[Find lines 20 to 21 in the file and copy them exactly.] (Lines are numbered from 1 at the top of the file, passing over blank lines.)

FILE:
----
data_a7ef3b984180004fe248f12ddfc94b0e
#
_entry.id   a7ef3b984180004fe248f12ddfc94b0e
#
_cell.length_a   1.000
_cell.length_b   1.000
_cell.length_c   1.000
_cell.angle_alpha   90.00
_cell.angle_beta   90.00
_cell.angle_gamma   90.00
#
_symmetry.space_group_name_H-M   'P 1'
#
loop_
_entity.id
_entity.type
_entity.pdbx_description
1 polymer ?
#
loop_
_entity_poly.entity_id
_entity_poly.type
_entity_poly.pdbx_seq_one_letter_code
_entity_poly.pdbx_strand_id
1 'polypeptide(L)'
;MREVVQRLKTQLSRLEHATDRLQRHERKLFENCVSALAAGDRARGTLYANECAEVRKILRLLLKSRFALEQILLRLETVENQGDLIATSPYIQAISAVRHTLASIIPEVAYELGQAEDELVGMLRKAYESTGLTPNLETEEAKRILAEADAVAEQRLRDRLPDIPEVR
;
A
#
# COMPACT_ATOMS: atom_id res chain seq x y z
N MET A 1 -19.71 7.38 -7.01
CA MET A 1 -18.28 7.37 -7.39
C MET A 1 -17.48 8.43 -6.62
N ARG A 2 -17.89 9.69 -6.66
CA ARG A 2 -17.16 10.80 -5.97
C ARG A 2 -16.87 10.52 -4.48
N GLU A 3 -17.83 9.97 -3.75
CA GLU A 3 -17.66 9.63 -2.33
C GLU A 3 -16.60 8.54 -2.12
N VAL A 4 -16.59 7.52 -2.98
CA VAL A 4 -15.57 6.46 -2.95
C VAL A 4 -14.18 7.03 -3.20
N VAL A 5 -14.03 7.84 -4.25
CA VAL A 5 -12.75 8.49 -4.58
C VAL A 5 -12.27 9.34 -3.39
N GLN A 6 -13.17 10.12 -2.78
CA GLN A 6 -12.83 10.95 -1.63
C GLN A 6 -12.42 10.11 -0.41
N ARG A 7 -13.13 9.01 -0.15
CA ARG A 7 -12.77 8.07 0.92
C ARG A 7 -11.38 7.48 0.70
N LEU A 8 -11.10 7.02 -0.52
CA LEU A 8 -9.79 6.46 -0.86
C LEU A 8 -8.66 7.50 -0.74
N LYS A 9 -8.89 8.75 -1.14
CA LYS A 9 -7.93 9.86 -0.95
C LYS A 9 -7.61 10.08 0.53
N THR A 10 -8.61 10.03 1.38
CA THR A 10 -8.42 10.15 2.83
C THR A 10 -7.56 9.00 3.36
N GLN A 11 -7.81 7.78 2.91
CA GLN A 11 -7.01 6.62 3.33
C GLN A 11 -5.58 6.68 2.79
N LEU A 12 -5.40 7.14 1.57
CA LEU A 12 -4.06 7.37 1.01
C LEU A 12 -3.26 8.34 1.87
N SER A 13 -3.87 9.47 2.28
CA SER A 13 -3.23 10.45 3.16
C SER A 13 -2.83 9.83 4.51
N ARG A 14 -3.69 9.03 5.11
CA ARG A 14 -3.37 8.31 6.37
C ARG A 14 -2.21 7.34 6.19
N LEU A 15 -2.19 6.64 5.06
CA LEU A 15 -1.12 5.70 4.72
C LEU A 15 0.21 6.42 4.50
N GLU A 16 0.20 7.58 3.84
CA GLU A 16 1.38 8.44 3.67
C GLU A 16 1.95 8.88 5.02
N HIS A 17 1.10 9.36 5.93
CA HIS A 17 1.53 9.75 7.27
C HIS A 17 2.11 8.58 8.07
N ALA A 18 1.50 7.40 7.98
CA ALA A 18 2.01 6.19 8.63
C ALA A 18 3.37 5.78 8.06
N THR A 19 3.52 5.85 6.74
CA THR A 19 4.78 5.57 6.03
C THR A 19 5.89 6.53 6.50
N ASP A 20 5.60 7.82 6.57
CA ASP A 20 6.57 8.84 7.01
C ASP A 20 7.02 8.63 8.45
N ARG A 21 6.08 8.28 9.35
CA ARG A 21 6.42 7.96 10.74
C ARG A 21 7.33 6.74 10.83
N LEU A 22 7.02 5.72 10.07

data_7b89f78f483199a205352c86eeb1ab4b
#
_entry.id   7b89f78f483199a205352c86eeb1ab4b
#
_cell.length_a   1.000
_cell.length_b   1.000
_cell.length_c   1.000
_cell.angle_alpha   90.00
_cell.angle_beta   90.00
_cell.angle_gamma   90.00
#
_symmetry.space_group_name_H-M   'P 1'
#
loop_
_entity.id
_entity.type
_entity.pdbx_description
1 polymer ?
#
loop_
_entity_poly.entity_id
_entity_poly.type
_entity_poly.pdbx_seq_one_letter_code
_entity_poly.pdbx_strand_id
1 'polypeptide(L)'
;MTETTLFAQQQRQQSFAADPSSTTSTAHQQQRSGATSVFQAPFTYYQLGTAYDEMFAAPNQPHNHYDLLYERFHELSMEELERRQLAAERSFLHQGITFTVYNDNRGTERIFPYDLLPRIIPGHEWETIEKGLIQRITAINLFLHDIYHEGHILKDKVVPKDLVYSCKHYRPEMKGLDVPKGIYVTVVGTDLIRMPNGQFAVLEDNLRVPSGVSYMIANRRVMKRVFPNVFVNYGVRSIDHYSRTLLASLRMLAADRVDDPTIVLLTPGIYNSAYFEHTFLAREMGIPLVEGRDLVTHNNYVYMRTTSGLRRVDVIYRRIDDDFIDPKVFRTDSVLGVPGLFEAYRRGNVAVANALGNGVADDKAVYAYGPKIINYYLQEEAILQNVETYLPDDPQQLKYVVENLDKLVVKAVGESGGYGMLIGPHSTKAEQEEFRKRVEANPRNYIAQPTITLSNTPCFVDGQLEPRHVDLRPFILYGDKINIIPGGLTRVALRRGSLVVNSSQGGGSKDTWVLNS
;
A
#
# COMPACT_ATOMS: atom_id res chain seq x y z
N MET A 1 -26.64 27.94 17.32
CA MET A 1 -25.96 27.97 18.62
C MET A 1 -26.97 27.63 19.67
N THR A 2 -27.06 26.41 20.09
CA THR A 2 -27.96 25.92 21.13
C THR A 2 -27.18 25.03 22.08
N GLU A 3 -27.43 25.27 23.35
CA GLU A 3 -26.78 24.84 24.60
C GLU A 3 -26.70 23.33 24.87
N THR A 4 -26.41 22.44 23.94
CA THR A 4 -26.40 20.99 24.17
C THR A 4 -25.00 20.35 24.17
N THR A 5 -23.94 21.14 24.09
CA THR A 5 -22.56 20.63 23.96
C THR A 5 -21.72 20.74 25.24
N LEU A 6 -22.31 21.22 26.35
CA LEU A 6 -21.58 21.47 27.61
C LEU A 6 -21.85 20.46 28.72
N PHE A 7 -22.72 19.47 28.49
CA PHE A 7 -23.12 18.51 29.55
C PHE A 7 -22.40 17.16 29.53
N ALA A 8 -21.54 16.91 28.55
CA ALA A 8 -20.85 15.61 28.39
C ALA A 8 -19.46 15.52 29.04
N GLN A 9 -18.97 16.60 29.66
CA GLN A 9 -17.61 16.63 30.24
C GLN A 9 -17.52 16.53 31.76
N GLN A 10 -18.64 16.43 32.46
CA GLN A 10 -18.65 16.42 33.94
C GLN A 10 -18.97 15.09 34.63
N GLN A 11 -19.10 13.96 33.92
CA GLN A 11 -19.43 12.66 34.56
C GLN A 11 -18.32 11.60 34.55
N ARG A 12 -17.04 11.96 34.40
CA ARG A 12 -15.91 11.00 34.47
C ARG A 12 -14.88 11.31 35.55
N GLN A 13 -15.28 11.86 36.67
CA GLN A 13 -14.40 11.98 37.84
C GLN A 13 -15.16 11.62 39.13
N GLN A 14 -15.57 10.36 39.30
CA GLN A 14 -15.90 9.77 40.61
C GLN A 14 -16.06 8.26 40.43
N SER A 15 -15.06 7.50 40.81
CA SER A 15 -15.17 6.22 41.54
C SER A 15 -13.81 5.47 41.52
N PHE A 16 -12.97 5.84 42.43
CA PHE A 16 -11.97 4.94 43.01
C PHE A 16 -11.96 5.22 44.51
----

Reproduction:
loop_
_entity_poly.entity_id